(Corrects year in quote from Goldman spokesman to 2006)
* Lawsuit alleges anticompetitive, monopolistic behaviour
* Goldman offered immediate access to metal on Wednesday
By Veronica Brown and Josephine Mason
LONDON/NEW YORK, Aug 4 The London Metal Exchange
and Goldman Sachs Group Inc. have been named as
co-defendants in a U.S. class-action lawsuit alleging
anticompetitive behaviour in aluminium warehousing, Hong Kong
Exchanges and Clearing Limited (HKEx) said.
Goldman on Wednesday tried to diffuse years of frustration
over long waiting times and inflated prices at metals warehouses
across the world, by offering immediate access to aluminium for
end users holding metal at its Metro warehouses.
Criticism of banks that own commodity assets and trade raw
materials has ratcheted up in recent weeks, with the U.S.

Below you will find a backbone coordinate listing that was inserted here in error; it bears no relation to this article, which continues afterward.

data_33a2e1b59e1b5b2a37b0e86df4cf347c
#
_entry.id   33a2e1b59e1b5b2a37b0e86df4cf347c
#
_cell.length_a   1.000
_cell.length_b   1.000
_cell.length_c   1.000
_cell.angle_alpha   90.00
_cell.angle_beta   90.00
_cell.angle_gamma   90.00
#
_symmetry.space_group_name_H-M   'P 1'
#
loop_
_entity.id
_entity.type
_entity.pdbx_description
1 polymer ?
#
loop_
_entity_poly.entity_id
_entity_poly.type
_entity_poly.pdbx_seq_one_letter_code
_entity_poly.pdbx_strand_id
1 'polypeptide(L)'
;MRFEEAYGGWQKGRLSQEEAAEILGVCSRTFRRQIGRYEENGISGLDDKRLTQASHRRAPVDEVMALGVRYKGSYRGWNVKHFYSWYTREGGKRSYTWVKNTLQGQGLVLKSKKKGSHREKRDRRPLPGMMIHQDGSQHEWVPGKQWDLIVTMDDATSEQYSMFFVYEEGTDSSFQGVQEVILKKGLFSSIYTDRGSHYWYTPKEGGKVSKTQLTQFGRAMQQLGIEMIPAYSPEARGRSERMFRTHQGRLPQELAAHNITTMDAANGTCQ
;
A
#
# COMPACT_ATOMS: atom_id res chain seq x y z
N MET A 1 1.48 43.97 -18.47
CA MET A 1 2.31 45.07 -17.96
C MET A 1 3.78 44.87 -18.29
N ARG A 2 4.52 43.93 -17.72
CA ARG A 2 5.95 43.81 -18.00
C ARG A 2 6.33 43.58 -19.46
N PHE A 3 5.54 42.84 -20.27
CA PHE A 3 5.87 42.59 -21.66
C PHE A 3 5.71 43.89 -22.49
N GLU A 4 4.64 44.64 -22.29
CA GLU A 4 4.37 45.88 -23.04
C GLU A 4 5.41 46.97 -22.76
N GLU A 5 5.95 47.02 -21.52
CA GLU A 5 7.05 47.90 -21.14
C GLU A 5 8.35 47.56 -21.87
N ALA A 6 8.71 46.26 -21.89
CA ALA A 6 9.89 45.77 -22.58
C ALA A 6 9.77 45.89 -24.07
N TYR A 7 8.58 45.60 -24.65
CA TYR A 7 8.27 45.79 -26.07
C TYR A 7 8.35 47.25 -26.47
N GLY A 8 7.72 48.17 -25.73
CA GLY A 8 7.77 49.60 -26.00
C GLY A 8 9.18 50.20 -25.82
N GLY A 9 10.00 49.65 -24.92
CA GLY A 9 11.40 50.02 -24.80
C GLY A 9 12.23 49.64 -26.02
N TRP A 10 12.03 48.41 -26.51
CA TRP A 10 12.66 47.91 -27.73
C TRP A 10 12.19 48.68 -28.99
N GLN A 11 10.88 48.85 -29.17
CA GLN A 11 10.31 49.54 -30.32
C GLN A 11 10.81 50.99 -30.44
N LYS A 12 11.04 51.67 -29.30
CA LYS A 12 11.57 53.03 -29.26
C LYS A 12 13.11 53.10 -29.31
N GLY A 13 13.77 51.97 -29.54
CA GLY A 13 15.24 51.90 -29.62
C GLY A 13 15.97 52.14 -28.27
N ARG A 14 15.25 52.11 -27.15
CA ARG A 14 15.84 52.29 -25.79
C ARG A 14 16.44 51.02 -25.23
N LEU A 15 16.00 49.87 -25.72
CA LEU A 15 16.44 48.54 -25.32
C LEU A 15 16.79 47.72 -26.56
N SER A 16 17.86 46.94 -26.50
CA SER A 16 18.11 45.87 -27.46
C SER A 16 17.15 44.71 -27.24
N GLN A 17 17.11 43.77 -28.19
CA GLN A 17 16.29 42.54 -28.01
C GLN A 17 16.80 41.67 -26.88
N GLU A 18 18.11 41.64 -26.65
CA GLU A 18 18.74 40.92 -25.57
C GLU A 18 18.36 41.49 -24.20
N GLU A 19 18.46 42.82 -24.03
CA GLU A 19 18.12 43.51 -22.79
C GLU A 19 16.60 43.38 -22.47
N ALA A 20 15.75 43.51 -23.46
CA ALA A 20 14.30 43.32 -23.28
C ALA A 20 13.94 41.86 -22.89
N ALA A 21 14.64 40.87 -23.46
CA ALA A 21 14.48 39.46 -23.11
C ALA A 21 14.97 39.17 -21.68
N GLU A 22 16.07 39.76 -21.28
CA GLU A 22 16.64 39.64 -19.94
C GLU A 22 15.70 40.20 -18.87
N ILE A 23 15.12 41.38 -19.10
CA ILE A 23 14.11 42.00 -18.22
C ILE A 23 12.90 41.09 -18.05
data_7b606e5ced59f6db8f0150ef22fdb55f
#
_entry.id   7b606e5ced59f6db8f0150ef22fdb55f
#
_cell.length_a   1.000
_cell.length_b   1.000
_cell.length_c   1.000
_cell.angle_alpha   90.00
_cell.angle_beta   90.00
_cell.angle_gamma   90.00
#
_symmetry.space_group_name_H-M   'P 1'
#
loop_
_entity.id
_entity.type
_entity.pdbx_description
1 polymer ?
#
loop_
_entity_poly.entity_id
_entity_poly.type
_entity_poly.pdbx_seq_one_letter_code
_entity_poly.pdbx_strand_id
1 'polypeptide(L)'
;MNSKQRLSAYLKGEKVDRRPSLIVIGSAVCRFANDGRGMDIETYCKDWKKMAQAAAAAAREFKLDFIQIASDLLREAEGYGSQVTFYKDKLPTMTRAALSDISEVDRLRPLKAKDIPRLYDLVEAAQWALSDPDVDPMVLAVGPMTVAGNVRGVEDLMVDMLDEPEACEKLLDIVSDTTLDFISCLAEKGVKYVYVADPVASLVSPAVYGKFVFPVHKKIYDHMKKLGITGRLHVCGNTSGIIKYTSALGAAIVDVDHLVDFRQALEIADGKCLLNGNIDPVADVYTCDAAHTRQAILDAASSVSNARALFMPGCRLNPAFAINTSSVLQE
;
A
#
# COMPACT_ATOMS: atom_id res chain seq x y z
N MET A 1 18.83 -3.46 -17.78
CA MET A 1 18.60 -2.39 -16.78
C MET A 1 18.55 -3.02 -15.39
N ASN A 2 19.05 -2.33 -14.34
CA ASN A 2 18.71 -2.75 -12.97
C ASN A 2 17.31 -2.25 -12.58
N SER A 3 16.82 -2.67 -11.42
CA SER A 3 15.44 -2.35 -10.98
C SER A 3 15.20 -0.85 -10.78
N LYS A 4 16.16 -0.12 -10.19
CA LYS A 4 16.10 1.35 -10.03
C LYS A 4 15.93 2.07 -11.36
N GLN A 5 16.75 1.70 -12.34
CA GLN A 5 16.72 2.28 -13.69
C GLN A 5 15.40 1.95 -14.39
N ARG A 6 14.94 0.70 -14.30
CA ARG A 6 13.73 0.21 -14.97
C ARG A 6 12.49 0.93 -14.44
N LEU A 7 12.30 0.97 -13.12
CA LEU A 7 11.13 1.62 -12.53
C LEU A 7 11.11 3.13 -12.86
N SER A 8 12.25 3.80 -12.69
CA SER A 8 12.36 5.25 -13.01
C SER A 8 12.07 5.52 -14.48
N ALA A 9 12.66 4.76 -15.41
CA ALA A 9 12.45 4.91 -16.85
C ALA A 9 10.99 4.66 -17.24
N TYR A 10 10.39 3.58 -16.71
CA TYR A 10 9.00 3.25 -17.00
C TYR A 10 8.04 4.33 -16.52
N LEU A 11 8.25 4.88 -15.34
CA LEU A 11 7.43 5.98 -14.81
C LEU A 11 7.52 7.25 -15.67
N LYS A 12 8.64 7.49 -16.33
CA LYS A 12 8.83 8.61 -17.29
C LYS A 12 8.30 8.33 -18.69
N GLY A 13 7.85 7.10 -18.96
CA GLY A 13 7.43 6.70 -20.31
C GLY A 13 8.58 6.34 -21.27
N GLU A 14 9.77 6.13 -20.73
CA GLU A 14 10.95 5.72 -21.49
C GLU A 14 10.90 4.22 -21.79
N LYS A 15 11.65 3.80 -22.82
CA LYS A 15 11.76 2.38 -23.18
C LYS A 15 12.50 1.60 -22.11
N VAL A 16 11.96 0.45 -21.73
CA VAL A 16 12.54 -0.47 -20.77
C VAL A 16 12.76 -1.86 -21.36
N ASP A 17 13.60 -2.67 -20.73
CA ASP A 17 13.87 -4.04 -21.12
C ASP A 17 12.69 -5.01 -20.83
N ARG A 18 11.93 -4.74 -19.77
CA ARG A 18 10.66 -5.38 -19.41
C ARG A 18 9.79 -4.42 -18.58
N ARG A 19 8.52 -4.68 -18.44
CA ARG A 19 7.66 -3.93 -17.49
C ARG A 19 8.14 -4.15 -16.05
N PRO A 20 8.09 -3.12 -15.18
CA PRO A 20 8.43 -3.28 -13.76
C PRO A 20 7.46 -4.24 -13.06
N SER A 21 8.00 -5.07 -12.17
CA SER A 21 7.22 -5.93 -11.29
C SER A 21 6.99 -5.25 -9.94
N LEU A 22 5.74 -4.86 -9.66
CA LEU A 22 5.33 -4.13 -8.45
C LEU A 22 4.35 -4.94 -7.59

Department of Justice starting a preliminary probe into the
metals warehousing industry, sources said.
Britain's financial watchdog is also investigating the LME's
The lawsuit alleges "anticompetitive and monopolistic
behaviour in the warehousing market in connection with aluminium
prices", LME owner HKEx said in a statement on Sunday.
The lead plaintiff in the lawsuit, filed on Aug. 1 in the
U.S. District Court for the Eastern District of Michigan, is
Superior Extrusion, Inc - an end user of aluminium.
"LME management's initial assessment is that the suit is
without merit and LME will contest it vigorously," HKEx said.
Customers and U.S. lawmakers have accused Goldman and other
warehouse owners of artificially inflating waiting times to
boost rents for warehouse owners and lift metal prices.
"We believe this suit is without merit and we intend to
vigorously contest it," a Goldman Sachs spokesman said. "I would
also note that aluminium prices are down 40 percent from their
peak in 2006," he said.
Goldman President Gary Cohn told CNBC television on
Wednesday that no consumers had stepped forward to take up the
London Metal Exchange aluminium for three months delivery
closed on Friday at $1,809 per tonne.
Warehouse owners and outgoing LME CEO Martin Abbott have
said complaints over long lines are unjustified, arguing there
is no shortage of metal.
(Editing by Louise Ireland)